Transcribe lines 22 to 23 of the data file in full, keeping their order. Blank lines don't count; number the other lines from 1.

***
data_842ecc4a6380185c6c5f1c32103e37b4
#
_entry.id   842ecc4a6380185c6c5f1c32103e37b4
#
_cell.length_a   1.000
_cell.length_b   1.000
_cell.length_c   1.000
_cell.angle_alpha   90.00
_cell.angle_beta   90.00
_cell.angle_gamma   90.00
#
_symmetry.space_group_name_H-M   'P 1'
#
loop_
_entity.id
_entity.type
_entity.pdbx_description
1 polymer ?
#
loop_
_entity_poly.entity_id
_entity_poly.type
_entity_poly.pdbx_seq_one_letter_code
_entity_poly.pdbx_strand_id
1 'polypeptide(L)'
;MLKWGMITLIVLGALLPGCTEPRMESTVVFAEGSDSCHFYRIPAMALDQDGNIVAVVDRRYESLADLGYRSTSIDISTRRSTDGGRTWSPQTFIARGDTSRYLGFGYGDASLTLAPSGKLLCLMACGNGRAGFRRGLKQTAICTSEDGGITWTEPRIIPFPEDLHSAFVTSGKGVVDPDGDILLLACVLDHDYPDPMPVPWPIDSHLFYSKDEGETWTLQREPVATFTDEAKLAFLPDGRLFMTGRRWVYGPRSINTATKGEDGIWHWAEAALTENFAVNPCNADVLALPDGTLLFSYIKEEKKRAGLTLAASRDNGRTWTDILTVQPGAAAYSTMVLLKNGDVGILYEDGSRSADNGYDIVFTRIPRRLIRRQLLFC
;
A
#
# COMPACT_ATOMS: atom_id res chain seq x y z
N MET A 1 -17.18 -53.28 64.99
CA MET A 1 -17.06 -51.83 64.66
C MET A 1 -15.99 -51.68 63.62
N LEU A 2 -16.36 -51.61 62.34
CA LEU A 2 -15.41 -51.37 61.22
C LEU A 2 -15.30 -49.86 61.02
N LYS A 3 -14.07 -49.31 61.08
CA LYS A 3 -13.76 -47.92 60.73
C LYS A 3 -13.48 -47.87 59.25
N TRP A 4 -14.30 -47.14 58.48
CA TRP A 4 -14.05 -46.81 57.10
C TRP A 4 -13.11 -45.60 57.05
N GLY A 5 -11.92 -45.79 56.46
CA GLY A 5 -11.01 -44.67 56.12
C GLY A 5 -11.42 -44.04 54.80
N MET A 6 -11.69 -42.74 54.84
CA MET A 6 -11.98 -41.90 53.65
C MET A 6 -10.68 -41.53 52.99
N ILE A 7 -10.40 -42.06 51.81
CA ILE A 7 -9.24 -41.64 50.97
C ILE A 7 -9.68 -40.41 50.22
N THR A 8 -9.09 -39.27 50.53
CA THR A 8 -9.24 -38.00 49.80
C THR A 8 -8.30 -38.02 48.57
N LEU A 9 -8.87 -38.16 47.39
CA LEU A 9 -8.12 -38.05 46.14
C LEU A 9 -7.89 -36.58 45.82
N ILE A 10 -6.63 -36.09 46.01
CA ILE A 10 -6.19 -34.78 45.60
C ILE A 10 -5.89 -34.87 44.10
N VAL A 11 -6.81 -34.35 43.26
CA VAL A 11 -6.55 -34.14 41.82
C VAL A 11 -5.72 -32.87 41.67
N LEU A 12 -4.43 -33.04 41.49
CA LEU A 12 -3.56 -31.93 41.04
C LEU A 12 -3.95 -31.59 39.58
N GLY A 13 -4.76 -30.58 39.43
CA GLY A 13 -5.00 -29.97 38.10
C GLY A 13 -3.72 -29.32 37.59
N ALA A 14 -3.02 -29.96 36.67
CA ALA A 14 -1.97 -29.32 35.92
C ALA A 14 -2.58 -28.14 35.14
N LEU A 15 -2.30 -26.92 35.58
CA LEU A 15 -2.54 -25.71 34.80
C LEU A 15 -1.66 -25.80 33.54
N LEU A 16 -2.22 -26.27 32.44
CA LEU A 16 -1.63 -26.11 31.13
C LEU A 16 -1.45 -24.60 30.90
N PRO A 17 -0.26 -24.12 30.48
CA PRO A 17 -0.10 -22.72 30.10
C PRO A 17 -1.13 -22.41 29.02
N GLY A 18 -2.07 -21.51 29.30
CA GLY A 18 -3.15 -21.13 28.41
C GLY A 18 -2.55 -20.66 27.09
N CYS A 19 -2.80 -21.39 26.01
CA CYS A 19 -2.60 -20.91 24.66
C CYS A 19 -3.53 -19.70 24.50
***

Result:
_entity_poly.type
_entity_poly.pdbx_seq_one_letter_code